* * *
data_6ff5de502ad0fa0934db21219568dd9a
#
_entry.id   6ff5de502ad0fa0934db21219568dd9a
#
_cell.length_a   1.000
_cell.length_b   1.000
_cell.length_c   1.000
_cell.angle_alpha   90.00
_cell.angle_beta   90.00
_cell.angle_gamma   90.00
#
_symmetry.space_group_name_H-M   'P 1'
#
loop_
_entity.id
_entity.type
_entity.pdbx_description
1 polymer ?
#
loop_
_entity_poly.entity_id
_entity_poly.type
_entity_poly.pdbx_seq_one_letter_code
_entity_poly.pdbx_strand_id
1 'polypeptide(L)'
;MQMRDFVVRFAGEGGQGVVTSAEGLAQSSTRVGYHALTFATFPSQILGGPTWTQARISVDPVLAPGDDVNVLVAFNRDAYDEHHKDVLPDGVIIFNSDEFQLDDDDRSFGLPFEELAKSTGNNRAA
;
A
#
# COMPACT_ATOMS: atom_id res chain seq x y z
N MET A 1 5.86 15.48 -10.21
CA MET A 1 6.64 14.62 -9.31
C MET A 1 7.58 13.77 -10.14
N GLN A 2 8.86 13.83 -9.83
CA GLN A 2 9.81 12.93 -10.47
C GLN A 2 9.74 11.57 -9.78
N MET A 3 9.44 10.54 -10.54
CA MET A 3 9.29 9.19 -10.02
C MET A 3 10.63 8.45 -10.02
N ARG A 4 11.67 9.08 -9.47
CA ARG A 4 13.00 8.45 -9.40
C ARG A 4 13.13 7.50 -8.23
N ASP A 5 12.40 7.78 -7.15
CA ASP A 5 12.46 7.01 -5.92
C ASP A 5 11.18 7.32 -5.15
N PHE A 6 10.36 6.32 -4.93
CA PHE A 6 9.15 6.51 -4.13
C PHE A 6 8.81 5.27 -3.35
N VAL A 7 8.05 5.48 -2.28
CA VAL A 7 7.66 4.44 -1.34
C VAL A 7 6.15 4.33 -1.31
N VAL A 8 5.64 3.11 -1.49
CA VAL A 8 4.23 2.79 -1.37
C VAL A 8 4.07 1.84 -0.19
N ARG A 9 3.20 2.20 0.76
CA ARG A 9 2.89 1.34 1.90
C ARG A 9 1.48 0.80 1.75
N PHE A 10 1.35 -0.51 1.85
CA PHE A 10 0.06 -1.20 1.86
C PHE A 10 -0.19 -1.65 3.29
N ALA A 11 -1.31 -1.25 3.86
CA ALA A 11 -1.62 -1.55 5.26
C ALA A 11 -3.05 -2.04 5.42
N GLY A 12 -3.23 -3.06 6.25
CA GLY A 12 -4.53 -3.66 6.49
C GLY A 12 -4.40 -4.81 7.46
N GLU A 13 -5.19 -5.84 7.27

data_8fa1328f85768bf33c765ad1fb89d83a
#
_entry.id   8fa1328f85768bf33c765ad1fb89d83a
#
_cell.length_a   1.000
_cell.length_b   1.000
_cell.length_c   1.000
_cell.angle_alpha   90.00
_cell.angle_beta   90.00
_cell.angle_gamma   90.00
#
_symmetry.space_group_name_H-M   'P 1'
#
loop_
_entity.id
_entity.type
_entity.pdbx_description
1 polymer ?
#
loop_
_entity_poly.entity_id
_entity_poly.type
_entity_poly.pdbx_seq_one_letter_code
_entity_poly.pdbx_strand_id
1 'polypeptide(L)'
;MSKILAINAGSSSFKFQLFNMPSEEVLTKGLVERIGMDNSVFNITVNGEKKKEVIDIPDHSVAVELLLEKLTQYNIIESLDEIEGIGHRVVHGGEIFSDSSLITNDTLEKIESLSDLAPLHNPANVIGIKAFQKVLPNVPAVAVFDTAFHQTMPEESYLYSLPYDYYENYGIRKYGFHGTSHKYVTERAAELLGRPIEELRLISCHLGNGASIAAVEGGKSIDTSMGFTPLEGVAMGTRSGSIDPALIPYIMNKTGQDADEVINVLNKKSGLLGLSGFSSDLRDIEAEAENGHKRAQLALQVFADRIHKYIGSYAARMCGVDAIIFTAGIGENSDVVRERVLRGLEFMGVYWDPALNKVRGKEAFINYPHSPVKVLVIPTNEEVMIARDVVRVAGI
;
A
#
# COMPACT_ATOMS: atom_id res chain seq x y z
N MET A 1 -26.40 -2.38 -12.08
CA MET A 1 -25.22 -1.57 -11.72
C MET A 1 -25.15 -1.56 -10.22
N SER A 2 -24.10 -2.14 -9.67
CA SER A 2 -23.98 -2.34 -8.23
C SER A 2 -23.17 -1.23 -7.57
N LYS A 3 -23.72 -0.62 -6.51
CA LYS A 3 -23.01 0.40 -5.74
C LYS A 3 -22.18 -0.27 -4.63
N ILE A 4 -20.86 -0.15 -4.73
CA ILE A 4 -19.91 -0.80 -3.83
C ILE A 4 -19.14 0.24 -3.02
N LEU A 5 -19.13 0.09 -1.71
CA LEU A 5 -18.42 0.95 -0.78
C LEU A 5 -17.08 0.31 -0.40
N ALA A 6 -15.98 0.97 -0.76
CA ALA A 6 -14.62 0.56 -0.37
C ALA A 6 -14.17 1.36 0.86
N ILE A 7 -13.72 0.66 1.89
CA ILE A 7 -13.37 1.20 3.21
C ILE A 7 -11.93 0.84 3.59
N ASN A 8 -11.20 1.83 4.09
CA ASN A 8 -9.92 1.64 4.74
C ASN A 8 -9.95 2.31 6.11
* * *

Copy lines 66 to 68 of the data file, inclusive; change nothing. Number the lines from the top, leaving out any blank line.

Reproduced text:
C GLY A 12 -4.40 -4.81 7.46
N GLU A 13 -5.19 -5.84 7.27

data_8fa1328f85768bf33c765ad1fb89d83a